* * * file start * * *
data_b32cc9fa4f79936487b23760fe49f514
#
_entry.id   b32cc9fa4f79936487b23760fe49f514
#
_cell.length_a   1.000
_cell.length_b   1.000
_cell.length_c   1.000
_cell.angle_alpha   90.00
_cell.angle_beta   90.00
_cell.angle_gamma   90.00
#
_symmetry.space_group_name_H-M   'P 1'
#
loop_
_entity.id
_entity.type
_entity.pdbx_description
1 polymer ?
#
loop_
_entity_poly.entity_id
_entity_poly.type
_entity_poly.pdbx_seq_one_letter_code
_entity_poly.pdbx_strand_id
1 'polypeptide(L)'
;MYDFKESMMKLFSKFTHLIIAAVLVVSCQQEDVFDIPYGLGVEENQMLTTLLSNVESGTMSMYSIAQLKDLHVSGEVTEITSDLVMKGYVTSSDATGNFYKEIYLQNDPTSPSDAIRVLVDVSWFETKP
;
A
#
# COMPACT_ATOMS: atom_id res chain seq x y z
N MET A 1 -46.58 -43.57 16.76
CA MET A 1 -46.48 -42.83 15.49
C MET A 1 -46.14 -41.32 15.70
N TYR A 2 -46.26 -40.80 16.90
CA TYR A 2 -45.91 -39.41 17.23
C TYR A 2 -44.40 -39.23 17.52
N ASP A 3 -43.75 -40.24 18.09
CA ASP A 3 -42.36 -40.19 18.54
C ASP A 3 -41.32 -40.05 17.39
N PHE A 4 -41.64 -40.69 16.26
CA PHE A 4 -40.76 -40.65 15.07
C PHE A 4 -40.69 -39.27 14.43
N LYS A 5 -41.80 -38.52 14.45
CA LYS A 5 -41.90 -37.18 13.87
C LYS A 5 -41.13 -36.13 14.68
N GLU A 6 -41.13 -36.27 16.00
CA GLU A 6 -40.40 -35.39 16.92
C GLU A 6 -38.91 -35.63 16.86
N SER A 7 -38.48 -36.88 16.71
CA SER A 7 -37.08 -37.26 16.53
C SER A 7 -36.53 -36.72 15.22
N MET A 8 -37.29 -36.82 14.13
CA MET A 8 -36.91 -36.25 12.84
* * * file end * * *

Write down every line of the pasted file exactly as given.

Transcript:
data_b32cc9fa4f79936487b23760fe49f514
#
_entry.id   b32cc9fa4f79936487b23760fe49f514
#
_cell.length_a   1.000
_cell.length_b   1.000
_cell.length_c   1.000
_cell.angle_alpha   90.00
_cell.angle_beta   90.00
_cell.angle_gamma   90.00
#
_symmetry.space_group_name_H-M   'P 1'
#
loop_
_entity.id
_entity.type
_entity.pdbx_description
1 polymer ?
#
loop_
_entity_poly.entity_id
_entity_poly.type
_entity_poly.pdbx_seq_one_letter_code
_entity_poly.pdbx_strand_id
1 'polypeptide(L)'
;MYDFKESMMKLFSKFTHLIIAAVLVVSCQQEDVFDIPYGLGVEENQMLTTLLSNVESGTMSMYSIAQLKDLHVSGEVTEITSDLVMKGYVTSSDATGNFYKEIYLQNDPTSPSDAIRVLVDVSWFETKP
;
A
#
# COMPACT_ATOMS: atom_id res chain seq x y z
N MET A 1 -46.58 -43.57 16.76
CA MET A 1 -46.48 -42.83 15.49
C MET A 1 -46.14 -41.32 15.70
N TYR A 2 -46.26 -40.80 16.90
CA TYR A 2 -45.91 -39.41 17.23
C TYR A 2 -44.40 -39.23 17.52
N ASP A 3 -43.75 -40.24 18.09
CA ASP A 3 -42.36 -40.19 18.54
C ASP A 3 -41.32 -40.05 17.39
N PHE A 4 -41.64 -40.69 16.26
CA PHE A 4 -40.76 -40.65 15.07
C PHE A 4 -40.69 -39.27 14.43
N LYS A 5 -41.80 -38.52 14.45
CA LYS A 5 -41.90 -37.18 13.87
C LYS A 5 -41.13 -36.13 14.68
N GLU A 6 -41.13 -36.27 16.00
CA GLU A 6 -40.40 -35.39 16.92
C GLU A 6 -38.91 -35.63 16.86
N SER A 7 -38.48 -36.88 16.71
CA SER A 7 -37.08 -37.26 16.53
C SER A 7 -36.53 -36.72 15.22
N MET A 8 -37.29 -36.82 14.13
CA MET A 8 -36.91 -36.25 12.84